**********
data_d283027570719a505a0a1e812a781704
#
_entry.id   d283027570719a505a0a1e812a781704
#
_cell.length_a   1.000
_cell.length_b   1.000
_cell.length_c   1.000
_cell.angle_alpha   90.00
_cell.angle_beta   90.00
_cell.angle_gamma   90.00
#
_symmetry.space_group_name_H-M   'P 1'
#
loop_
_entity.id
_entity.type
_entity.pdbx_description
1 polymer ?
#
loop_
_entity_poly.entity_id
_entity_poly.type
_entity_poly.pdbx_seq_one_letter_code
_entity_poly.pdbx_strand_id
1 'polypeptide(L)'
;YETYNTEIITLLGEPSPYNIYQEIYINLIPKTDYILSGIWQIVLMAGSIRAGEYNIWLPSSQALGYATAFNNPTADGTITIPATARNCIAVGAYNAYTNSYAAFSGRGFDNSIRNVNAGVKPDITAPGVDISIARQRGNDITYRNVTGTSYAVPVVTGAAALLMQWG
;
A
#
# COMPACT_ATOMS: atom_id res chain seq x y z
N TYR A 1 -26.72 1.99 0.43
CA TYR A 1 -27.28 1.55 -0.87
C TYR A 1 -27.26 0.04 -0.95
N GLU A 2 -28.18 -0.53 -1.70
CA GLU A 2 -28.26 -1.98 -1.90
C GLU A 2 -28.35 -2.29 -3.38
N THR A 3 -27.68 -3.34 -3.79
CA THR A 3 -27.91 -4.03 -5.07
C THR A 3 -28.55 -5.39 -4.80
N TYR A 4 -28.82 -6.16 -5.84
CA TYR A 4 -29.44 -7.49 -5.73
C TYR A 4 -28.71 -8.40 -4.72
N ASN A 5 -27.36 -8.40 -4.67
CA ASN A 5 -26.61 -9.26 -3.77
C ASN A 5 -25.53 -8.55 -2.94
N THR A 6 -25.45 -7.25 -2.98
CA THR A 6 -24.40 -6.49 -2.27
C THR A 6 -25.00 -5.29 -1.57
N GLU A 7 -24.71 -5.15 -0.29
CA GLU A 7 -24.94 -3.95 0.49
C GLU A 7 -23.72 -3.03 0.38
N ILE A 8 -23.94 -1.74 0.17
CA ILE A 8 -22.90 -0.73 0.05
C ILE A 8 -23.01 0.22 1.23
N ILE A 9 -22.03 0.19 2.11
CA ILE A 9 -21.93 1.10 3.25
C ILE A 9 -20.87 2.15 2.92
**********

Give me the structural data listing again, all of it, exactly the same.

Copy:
data_d283027570719a505a0a1e812a781704
#
_entry.id   d283027570719a505a0a1e812a781704
#
_cell.length_a   1.000
_cell.length_b   1.000
_cell.length_c   1.000
_cell.angle_alpha   90.00
_cell.angle_beta   90.00
_cell.angle_gamma   90.00
#
_symmetry.space_group_name_H-M   'P 1'
#
loop_
_entity.id
_entity.type
_entity.pdbx_description
1 polymer ?
#
loop_
_entity_poly.entity_id
_entity_poly.type
_entity_poly.pdbx_seq_one_letter_code
_entity_poly.pdbx_strand_id
1 'polypeptide(L)'
;YETYNTEIITLLGEPSPYNIYQEIYINLIPKTDYILSGIWQIVLMAGSIRAGEYNIWLPSSQALGYATAFNNPTADGTITIPATARNCIAVGAYNAYTNSYAAFSGRGFDNSIRNVNAGVKPDITAPGVDISIARQRGNDITYRNVTGTSYAVPVVTGAAALLMQWG
;
A
#
# COMPACT_ATOMS: atom_id res chain seq x y z
N TYR A 1 -26.72 1.99 0.43
CA TYR A 1 -27.28 1.55 -0.87
C TYR A 1 -27.26 0.04 -0.95
N GLU A 2 -28.18 -0.53 -1.70
CA GLU A 2 -28.26 -1.98 -1.90
C GLU A 2 -28.35 -2.29 -3.38
N THR A 3 -27.68 -3.34 -3.79
CA THR A 3 -27.91 -4.03 -5.07
C THR A 3 -28.55 -5.39 -4.80
N TYR A 4 -28.82 -6.16 -5.84
CA TYR A 4 -29.44 -7.49 -5.73
C TYR A 4 -28.71 -8.40 -4.72
N ASN A 5 -27.36 -8.40 -4.67
CA ASN A 5 -26.61 -9.26 -3.77
C ASN A 5 -25.53 -8.55 -2.94
N THR A 6 -25.45 -7.25 -2.98
CA THR A 6 -24.40 -6.49 -2.27
C THR A 6 -25.00 -5.29 -1.57
N GLU A 7 -24.71 -5.15 -0.29
CA GLU A 7 -24.94 -3.95 0.49
C GLU A 7 -23.72 -3.03 0.38
N ILE A 8 -23.94 -1.74 0.17
CA ILE A 8 -22.90 -0.73 0.05
C ILE A 8 -23.01 0.22 1.23
N ILE A 9 -22.03 0.19 2.11
CA ILE A 9 -21.93 1.10 3.25
C ILE A 9 -20.87 2.15 2.92